The Last Boy Scout (R)
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Caution: potential spoilers.
This came out in 1991, but I didn't see it until 2019. It's an action/comedy movie, and damn, is it heavy on both. But ultimately, I decided to list my review under "badass." I need to mention that the film has numerous "Holy shit!" and "Oh my God!" moments. The violence can be graphic and deeply disturbing. And the whole thing is desperately bleak, even when it's being funny. You know, often when I'm watching something, part of my mind tends to wander to predictions of how I'll end up rating it, and that can change throughout a film (or show, or whatever). With this one, I started out thinking I probably wouldn't rate it higher than two smileys, but later my estimate went up to three, and ultimately landed at four. (There were moments I thought it was conceivable I might even give it one heart, but... I just couldn't.)
It stars Bruce Willis as a private eye (and major badass) named Joe Hallenbeck. (By the end of the movie, I found myself thinking of the role as peak Willis. I also found myself thinking his character reminded me of Nick Sax from Happy!, and wondered if that character was in any way inspired by Hallenbeck. Or by Bruce Willis in general.) Joe used to be in the Secret Service, and once saved the life of President Carter. However, he was later fired when he punched a senator he was supposed to be protecting, named Calvin Baynard, when he discovered Baynard torturing a woman in his hotel room. (We learn all this through occasional flashbacks.) In the present, Joe's whole life seems to be falling apart. His job as a P.I. doesn't seem to be going too well, and his wife, Sarah (Chelsea Field), is cheating on him, and his 13-year-old daughter, Darian (Danielle Harris), hates him. So, he spends a lot of time drinking and smoking. A friend of his refers a client to him, to act as a bodyguard for an exotic dancer named Cory (Halle Berry). Cory is the girlfriend of a former football star named Jimmy Dix (Damon Wayans), who has been banned from the league because of his gambling and drug use, I guess. (We eventually learn his own tragic backstory that led to his downfall.) He's upset when he finds out Cory has hired Joe, without bothering to tell him she was in any kind of trouble, because he feels he should be able to protect her, himself.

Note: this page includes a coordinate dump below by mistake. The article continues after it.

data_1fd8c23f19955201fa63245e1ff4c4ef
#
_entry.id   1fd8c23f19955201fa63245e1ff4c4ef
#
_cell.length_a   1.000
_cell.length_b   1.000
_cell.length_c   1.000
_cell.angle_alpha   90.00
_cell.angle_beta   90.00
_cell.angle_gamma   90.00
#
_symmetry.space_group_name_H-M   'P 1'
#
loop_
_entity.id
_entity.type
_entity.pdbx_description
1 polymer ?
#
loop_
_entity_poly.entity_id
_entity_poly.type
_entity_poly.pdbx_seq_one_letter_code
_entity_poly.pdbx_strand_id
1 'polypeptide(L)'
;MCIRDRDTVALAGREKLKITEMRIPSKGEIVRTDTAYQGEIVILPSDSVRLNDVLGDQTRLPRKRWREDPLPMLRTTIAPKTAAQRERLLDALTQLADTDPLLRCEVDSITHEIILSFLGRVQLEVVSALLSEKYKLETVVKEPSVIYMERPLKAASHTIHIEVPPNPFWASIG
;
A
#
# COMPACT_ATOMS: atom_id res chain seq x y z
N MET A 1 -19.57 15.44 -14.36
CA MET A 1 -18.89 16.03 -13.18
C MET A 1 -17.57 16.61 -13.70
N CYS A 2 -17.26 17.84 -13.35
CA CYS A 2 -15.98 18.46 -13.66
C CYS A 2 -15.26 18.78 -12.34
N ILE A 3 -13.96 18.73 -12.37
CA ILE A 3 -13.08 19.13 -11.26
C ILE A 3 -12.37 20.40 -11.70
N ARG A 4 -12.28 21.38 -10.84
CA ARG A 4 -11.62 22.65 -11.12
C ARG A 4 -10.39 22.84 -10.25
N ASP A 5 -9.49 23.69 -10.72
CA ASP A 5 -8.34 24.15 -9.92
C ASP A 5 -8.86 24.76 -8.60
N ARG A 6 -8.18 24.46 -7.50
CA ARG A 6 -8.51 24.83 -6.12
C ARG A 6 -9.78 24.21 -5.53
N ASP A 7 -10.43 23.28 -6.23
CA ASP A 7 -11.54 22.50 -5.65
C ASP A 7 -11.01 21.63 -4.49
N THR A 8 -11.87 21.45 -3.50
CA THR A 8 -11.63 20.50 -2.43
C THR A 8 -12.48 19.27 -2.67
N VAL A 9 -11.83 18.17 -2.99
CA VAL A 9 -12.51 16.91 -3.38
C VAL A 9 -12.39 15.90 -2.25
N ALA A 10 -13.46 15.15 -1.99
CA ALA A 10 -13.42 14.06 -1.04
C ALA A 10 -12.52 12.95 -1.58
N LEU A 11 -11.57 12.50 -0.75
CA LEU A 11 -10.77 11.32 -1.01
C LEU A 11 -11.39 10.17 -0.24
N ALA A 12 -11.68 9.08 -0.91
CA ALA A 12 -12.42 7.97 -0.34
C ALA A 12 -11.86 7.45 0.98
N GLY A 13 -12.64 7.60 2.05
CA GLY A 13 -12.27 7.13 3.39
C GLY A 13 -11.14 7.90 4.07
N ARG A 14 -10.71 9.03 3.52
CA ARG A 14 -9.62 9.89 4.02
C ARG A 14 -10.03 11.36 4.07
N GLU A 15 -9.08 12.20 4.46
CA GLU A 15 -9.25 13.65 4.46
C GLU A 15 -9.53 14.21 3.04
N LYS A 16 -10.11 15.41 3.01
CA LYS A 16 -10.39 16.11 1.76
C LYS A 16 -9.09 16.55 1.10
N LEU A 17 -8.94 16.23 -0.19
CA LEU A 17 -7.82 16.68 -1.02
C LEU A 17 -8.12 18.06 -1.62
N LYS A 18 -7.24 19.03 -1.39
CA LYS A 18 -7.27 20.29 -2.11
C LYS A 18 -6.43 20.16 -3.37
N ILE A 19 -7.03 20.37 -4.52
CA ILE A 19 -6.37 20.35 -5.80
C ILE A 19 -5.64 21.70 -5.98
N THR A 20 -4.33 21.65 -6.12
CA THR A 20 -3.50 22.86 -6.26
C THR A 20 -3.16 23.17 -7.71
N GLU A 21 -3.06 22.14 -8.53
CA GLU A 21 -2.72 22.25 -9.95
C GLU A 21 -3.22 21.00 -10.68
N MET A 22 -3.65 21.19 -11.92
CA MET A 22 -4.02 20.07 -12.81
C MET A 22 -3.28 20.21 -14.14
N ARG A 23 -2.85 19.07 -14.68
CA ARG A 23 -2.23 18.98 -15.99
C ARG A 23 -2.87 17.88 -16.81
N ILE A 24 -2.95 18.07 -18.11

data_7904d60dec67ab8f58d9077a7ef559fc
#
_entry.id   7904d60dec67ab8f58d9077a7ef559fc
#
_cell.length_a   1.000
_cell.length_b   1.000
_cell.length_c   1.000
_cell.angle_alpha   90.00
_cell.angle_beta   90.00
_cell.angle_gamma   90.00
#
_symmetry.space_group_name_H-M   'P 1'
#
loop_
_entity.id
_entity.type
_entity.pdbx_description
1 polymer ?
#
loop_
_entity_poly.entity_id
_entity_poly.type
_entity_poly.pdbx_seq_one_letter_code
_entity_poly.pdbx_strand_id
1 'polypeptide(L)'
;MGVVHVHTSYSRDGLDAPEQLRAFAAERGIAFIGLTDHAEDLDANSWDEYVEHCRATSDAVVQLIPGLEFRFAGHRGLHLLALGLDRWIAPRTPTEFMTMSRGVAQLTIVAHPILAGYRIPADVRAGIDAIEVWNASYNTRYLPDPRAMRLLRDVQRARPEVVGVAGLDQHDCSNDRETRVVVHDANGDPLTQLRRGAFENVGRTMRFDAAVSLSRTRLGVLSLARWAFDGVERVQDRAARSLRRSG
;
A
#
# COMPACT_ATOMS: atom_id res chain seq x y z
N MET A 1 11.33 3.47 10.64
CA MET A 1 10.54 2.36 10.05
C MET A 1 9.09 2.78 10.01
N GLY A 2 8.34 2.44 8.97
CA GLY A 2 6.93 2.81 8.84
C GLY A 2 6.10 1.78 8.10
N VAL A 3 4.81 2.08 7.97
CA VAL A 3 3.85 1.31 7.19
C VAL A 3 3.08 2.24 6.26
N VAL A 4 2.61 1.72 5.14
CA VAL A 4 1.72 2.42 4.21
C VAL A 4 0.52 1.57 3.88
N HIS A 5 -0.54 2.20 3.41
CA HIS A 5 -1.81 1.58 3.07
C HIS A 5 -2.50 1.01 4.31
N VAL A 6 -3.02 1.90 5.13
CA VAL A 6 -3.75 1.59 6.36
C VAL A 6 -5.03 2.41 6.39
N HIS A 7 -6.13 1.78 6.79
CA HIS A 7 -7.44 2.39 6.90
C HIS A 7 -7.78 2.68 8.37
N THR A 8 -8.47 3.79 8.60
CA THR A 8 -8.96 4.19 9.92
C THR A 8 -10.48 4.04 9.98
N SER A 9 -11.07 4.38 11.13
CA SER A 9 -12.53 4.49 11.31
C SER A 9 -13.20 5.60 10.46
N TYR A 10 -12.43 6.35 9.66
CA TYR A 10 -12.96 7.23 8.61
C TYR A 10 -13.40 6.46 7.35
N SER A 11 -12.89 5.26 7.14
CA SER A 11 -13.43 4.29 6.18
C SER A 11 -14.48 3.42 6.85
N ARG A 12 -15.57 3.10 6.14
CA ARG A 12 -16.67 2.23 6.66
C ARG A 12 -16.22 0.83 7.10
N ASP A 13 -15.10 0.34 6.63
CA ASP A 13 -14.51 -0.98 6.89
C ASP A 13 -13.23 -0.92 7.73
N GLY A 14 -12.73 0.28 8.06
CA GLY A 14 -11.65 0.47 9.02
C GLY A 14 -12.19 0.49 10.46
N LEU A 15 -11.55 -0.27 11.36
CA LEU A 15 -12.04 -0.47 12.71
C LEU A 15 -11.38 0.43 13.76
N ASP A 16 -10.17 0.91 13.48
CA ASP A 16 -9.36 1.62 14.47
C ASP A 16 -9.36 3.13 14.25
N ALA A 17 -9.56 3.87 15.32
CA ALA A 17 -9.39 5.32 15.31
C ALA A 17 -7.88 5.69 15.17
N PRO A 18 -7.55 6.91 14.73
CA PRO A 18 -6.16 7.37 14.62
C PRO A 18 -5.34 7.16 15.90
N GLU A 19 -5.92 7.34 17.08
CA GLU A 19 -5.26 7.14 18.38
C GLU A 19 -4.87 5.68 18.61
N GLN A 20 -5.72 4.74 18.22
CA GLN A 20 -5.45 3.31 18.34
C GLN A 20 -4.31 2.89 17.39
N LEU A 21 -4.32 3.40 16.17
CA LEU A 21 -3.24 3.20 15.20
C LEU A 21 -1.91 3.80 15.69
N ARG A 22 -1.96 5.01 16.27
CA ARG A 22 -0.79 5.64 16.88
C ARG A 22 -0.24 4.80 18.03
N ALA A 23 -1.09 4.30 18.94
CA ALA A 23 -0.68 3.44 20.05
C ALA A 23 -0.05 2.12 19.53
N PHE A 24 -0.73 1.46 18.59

Unfortunately, it turns out neither of them is able to protect her. She had lied about the seriousness of the trouble she was in, and is soon killed by a group of professional hitmen. After that, Joe and and Jimmy team up to figure out who wanted her dead, and why. That whole thing gets rather complicated, and I don't want to even try to explain it in any detail. But it involves the owner of a football team named Sheldon Marcone (Noble Willingham). He has various goons working for him, the leader of whom is a guy named Milo (Taylor Negron), who seemed to me like a pretty good villain. You know, Milo is like the perfect mix of creepy and calm and self-assured and intimidating. Anyway, Joe and Jimmy get into more and more dangerous situations throughout their investigation. Meanwhile, the police are investigating Joe, whom they don't trust, which is convenient for the bad guys, who plan on framing Joe for some of their own crimes. At one point, Joe is captured by the bad guys, and Jimmy tries to find and rescue him. But Darian ends up following him and getting into danger, herself. (The kid is pretty foul-mouthed and disrespectful toward her father the first time we meet her, but later in the movie it becomes clear that she and Joe really do love each other. And I found her rather funny and likable, in much the same way I liked Sara from Adventures in Babysitting. Oh, and I should also mention that the movie's title comes from something Jimmy wrote to Darian on a trading card.)
And... I don't know what else to say about the plot, except that the good guys win in the end. And Joe reconciles with his wife, in a way that I found oddly touching and sweet. (Seriously, there aren't many stories that could pull off the nature of their reconciliation.) Anyway... it's just an incredibly dark and violent movie, but also funny, and it has some genuine personal drama that I felt raised it above its darkness. (I mean, that drama is largely what made the film so dark... but that can be a good thing, as far as storytelling goes.)